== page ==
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SPN Leaders, You & Our Favorite Poets

Discussion in 'Inspirational Stories' started by spnadmin, Oct 13, 2013.

  1. spnadmin

    spnadmin United States
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    It was just one of those ideas that broke unexpectedly into an afternoon chat between spnadmin, Mai ji, and artistotle ji ... somehow our favorite poets became a topic of casual conversation. I don't even remember how it happened, except that in this broken dialog that covered 40 different subjects of importance to Sikhs or to the forum or to our personal lives, poetry just slid in and out of the chat.

    The idea of course is about discussion. Please take part!


    It was the sort of conversation that works much like a wonderful afternoon tea: the kind that fortifies you because both the tea and the companionship change the way the world looks just a tiny bit. We discovered things we never knew about our partners. Just knowing makes a person want to know more. We were trading names of our favorite poets, and then the idea came about.

    Love of poetry is a passion that smoulders, but never becomes a destructive fire; it glimmers in the background. One can go there when one wants and warm up the heart. Why not share that passion, that part of ourselves with the rest of the forum? Why not create a thread so that any member can talk about a favorite poet and post a poem or two and discuss why they like that poem.

    Some of us are very shy. However, Mai ji, aristotle ji and I will begin. The very first entry however honors Admin Singh ji who never makes any claim to importance, yet .. none of this would be happening, none of it, without him

    I know that Admin Singh ji has a special appreciation for Rabindranath Tagore. Translated from the Bengali


    Rabindranath Tagore was Asia’s first Nobel Prize winner. He was awarded the Nobel Prize for literature in 1913 for his book Gitanjali. Although most famed for his poetry, Tagore was a creative genius who played a crucial role in the cultural renaissance of India and Bengal in the 19th and early 20th Century. As well as being a Seer poet Tagore’s achievements included notable contributions in the fields of music, literature, plays, art and education reformer.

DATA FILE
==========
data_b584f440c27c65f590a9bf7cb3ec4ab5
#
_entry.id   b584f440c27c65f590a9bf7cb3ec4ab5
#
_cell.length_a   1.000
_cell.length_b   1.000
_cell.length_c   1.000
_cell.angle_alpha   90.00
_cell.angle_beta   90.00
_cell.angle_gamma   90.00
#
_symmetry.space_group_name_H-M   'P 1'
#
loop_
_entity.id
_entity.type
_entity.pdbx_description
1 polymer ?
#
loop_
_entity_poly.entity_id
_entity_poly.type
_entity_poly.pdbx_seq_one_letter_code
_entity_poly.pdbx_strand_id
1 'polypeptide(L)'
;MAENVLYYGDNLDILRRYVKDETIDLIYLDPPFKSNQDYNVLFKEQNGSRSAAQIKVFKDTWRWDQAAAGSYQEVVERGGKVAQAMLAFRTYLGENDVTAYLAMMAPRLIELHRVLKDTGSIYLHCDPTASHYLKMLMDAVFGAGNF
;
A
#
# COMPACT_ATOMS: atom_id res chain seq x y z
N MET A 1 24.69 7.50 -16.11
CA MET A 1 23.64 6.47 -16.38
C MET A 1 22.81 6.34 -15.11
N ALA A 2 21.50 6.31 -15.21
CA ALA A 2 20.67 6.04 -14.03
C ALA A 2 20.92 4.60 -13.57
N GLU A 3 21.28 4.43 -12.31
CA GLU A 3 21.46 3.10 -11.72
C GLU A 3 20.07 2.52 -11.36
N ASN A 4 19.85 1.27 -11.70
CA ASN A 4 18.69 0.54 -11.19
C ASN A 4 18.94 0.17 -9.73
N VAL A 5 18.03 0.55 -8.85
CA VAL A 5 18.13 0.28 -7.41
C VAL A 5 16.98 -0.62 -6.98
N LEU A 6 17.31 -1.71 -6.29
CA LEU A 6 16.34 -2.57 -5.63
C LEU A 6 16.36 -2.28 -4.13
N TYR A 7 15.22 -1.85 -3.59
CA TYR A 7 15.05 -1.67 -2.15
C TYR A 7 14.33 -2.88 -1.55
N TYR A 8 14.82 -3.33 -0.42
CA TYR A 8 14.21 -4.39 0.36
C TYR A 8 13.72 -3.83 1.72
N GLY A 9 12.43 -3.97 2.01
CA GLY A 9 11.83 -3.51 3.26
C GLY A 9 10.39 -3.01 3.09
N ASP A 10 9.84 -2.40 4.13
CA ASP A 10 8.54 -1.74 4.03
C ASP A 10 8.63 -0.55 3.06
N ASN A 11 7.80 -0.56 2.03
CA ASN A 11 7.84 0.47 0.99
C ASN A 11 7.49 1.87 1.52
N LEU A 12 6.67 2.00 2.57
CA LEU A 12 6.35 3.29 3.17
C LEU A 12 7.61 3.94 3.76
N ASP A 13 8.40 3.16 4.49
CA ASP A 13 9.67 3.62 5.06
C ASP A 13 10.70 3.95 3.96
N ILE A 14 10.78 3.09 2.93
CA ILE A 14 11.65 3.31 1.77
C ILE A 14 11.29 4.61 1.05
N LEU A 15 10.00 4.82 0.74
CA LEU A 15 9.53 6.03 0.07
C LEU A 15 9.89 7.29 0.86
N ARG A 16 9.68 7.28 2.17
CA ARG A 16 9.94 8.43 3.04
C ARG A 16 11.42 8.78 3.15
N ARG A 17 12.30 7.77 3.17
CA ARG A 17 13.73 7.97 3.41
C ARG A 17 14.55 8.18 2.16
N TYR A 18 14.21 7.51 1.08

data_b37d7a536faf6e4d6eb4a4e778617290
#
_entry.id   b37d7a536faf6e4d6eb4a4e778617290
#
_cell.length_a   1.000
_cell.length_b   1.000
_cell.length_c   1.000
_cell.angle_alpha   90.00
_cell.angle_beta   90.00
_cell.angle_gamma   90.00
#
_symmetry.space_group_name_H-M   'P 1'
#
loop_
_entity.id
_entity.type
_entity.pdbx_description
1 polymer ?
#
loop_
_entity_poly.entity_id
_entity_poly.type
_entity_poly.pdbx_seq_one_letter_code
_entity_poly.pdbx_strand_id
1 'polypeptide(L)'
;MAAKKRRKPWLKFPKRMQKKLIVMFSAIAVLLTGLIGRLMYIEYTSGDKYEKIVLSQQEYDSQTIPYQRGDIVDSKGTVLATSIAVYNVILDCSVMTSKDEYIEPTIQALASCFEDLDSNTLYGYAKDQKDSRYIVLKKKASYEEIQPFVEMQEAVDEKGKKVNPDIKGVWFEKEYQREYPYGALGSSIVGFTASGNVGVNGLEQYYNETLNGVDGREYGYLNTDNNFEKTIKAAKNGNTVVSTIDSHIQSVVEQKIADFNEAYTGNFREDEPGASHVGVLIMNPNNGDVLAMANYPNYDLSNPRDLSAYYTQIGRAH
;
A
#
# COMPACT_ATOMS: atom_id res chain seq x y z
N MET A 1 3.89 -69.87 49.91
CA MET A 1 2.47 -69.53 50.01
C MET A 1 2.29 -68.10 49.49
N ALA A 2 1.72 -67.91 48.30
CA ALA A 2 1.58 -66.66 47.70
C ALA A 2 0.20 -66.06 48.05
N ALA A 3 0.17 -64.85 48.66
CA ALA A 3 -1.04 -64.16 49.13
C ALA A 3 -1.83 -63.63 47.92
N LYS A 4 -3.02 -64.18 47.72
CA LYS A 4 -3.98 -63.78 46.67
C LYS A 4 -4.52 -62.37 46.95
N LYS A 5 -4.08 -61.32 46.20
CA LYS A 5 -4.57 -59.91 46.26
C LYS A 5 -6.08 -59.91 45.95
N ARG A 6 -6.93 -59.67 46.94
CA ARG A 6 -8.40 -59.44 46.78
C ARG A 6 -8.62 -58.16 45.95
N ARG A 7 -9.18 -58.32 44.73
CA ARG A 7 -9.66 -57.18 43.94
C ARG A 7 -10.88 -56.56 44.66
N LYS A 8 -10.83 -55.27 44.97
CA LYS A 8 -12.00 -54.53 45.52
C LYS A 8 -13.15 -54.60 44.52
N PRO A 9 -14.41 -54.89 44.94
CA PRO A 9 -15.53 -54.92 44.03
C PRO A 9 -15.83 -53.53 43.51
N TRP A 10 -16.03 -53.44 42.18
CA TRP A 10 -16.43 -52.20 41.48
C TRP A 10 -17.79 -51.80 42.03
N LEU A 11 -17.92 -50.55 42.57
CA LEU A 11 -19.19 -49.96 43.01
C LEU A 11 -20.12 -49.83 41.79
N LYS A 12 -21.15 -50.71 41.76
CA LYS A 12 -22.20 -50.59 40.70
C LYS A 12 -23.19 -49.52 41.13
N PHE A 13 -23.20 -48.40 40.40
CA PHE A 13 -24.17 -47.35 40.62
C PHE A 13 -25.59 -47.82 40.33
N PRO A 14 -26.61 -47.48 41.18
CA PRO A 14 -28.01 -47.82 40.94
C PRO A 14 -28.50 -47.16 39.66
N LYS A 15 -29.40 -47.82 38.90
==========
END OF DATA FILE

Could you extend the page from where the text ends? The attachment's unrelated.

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  3. spnadmin

    spnadmin United States
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    re: SPN Leaders, You & Our Favorite Poets

    Mai Harinder Kaur ji and I discovered that we both like the poetry of William Butler Yeats. The key to this shared appreciation probably lies in the way that the poetry, vision and life of Yeats has touched our own lives. I also like the poet William Auden. Mai ji also likes e e cummings and Sara Teasdale. We will come to all of that.

    Here is a poem by Yeats, one of his mysterious poems full of contradiction, word play, imagery and symbolism, and, yes, it is grounded in history. Nothing about Yeats can be divorced from the remarkable times in which he lived.
    This poem was written in 1919, at the close of World War 1, a war that claimed more lives than today we would imagine. It was a war the changed the face of Europe, ushered social and economic revolutions, over-saw the downfall of monarchies, and marked the beginning of the end of the British raj.


    W.B. Yeats ( 13 June 1865 – 28 January 1939) was awarded the Nobel Prize in Literature for what the Nobel Committee described as “inspired poetry, which in a highly artistic form gives expression to the spirit of a whole nation.” Yeats was born in Dublin, Ireland, the son of a well-known Irish painter, John Butler Yeats. He spent his childhood in County Sligo, where his parents were raised, and in London. Born into the Anglo-Irish landowning class, Yeats became involved with the Celtic Revival, a movement against the cultural influences of English rule in Ireland during the Victorian period, which sought to promote the spirit of Ireland’s native heritage.